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  1. #1
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    DIY heat treat oven

    Well in the British Blades tradition of making everything yourself and seeing Andy and Alistair make such cracking heat treat ovens, I decided to give it a go with lots of help and kit from Tim Gunn. So here it is...frame made up from welded mild steel angle 25 x 25 x 3 and the side panels, floor and top panels are all stainless steel sheet. The door was fabricated for me by a local company that sold me the steel. Very useful!

    Anyway Tim provided me with the little PID controller, thermocouple and I got the 20amp SSR from RS. It's wired up but I'm not entirely sure I got it right so am waiting for Tim to pop round for a look see to make sure.

    Oh the kanthal elements were from a seller on ebay and the hi temp wires from Omega Engineering in Irlam, Manchester.

    Hope you like it - oh, I have always fancied putting one of those missile cover thingies so I picked one up from Maplin along with the switch.











    Last edited by Ken_Lau; 09-02-10 at 05:40 PM.

  2. #2
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    Re: DIY heat treat oven

    Nice one Ken.

    Are we going to see some knives soon?

  3. #3
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    Re: DIY heat treat oven

    Oh yes....my first blade is nearly done. Fully flat ground blade. It's been HT'd already so just got a finish it up.

    Sneak peek....
    Last edited by Ken_Lau; 09-02-10 at 05:42 PM.

  4. #4
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    Re: DIY heat treat oven

    Very nice looking superb bit of kit, but as a person who does PAT testing I think you would be better with some form of interlock on the door, Double Insulated cables from the control box(try 3183TQ Butyl Flex for immersion heater) to the element and an enclosure over the element teminals.You never know when you may reach round the back to move it while it is still plugged in. Use it carefully while testing.

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    Re: DIY heat treat oven

    Without meaning to sound thick but knowing that I will....what's a door interlock? As for an enclosure for the terminals, yes, that sounds like a good idea, but my little plastic tubes will have to do for now. Internally, I've got some spare pieces of soft insulating brick that I'm going to throw to the back of the oven to make sure my blades don't touch the elements at the rear wall.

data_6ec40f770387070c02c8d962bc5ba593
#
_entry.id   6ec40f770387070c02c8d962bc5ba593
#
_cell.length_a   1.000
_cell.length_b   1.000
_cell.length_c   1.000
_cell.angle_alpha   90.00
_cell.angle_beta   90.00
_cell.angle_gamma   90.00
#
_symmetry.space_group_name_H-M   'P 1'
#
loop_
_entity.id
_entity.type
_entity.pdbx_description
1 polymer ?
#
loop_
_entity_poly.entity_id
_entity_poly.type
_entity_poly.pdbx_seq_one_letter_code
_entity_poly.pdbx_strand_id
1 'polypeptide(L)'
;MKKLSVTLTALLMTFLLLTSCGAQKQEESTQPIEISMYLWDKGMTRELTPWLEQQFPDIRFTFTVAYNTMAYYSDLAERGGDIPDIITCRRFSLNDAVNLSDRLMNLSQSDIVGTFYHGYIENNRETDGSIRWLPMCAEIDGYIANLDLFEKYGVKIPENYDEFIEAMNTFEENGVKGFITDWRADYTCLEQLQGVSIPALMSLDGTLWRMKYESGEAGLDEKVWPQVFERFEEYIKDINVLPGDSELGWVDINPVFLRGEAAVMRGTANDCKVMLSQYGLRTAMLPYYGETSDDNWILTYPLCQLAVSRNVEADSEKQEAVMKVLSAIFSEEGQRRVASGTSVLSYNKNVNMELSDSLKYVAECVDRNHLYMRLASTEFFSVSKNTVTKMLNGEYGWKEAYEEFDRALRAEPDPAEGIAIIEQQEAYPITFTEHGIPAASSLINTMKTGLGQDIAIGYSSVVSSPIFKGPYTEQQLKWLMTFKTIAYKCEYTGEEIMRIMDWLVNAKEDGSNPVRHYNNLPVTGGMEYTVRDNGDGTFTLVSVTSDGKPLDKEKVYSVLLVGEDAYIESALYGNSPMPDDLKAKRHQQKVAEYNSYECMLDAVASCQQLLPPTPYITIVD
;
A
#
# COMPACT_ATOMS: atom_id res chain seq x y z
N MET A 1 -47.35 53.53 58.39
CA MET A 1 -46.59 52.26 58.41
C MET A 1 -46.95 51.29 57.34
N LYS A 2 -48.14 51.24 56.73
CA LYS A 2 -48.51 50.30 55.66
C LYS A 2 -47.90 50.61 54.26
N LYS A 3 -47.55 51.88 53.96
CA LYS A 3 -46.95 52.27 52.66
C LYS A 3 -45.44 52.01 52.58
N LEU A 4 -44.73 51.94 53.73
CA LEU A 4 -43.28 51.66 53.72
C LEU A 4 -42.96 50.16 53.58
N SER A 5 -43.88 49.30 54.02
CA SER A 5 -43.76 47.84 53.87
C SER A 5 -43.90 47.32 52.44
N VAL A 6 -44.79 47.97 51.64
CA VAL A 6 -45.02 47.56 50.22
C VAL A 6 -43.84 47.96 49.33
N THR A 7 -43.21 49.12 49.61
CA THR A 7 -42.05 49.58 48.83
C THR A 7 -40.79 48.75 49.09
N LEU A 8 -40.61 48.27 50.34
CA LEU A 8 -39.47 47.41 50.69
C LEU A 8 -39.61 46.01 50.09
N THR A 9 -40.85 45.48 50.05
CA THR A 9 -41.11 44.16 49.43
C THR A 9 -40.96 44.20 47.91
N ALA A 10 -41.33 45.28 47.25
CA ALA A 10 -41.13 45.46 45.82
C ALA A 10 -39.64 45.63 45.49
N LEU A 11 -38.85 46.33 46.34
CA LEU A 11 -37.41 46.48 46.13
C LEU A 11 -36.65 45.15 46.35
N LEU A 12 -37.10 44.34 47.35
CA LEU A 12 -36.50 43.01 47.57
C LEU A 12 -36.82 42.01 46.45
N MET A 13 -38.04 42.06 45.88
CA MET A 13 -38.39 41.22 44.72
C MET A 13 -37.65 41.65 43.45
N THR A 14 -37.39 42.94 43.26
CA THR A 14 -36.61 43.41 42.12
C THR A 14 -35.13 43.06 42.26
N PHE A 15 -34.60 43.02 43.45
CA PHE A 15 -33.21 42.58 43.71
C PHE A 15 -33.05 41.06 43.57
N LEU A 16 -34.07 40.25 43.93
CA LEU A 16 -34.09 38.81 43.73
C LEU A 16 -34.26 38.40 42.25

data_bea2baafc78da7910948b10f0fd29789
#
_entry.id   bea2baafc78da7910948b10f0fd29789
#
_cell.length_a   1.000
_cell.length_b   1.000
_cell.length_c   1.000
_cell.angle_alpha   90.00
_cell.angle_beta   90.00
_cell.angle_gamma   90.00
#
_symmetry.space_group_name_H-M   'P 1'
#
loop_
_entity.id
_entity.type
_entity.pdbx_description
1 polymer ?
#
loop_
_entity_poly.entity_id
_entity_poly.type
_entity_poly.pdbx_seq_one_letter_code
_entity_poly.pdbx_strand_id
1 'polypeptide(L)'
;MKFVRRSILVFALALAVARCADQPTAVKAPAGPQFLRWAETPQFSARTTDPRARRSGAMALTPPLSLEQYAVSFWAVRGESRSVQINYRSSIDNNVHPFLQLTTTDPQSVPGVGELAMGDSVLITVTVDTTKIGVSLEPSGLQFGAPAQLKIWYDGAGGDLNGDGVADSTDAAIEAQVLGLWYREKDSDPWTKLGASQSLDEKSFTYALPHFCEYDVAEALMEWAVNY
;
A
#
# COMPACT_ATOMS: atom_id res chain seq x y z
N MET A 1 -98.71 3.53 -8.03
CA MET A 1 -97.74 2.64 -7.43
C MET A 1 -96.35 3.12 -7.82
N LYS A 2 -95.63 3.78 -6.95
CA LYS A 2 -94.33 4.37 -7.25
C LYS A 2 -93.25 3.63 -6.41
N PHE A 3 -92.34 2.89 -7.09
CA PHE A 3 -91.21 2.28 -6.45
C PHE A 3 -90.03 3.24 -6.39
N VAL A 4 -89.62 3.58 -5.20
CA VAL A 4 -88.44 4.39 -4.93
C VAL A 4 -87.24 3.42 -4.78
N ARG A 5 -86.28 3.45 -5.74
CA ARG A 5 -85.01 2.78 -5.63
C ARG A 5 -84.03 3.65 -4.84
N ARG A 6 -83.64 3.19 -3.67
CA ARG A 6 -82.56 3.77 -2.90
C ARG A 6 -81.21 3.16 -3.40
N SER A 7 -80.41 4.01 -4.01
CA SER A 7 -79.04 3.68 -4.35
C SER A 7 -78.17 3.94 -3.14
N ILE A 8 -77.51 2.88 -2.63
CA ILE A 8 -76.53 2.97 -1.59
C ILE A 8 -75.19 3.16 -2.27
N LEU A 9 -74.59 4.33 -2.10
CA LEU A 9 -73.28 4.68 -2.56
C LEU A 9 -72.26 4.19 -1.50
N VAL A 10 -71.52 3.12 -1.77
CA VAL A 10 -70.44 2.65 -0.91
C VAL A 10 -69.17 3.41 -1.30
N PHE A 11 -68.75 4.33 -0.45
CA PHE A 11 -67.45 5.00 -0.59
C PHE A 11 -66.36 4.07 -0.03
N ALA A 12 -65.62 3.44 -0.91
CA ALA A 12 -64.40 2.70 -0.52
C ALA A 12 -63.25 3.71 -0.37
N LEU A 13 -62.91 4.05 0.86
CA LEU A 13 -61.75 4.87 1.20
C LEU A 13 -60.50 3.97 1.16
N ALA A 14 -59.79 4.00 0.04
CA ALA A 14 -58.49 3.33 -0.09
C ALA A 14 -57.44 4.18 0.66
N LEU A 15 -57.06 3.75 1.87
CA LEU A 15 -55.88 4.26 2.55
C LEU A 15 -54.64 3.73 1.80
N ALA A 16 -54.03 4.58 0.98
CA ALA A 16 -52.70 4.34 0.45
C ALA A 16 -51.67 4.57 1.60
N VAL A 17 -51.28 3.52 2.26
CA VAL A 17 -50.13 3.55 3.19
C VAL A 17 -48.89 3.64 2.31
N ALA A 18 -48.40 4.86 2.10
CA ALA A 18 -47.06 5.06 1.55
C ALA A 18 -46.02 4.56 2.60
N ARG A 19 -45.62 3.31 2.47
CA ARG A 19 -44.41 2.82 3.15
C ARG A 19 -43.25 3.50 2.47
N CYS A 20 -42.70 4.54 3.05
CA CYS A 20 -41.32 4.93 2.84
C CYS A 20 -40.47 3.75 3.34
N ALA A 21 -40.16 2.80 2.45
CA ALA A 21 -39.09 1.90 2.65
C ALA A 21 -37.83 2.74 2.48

Oh the wires connecting the elements to the PID are mica glass insulated ultra high temp heater hook up wires - rated to 842 deg F or 450 deg C which should be sufficient!

  6. #6
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    Re: DIY heat treat oven

    I dont think anyone who produces an appliance to that standard could ever be considered to sound thick.
    When the oven is heating the bare elements are live to a voltage of up to 230volts (and very little current limiting) depending which part of the element you touch, moving a metal blade with metal tongs will bring you very close to the elements.
    An interlock can be either mechanical or electrical and ensures that the supply is isolated before opening the door.
    Probably the easiest method at this stage in your construction(and the least visible) would be to use a Micro Switch wired into the circuit to isolate the supply when the door is open. A bracket on the door will be needed to operate the switch.
    I have seen some pretty close things over the years when things have failed with appliances, and had a couple of close ones myself when tired and distracted.
    Not trying to knock your work at all as that oven looks every bit as good as some of the professional kilns etc that I have seen and worked on over the years.
    If you want a micro switch I think I have an unused Burgess enclosed one at work that I will send you FOC if you want to PM me your delivery address.

    Ken

  7. #7
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    Re: DIY heat treat oven

    great stuff ken in the middle of making one up myself mate
    that looks the business
    so might have to pick your brain if thats ok

    kindest regards mick

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    Re: DIY heat treat oven

    -
    Last edited by steveinthewoods; 28-06-12 at 03:05 PM.

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    Re: DIY heat treat oven

    Ken - gotcha....I get it. I think that I will do the low tech approach and make sure that I switch off the oven before opening the door. But thanks for the offer - appreciate it.

    Mick - no probs. Pls PM me and I'll help where I can.

  10. #10
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    Re: DIY heat treat oven

    ken, you have built a very fine heat treat oven, im impressed, looks better than the factory made ovens i have had in the past, i think this will be my next build, going to be tough to build a oven as nice as yours, congratulations on a top notch build.

  11. #11
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    Re: DIY heat treat oven

    very nice looking Ken

    how do one test to find out if a PID controller is working or broken as I have 4 used ones.
    2 high temp 1350C and 2 800C old turn a dial type and one digital ?

    DC
    Daniel Claville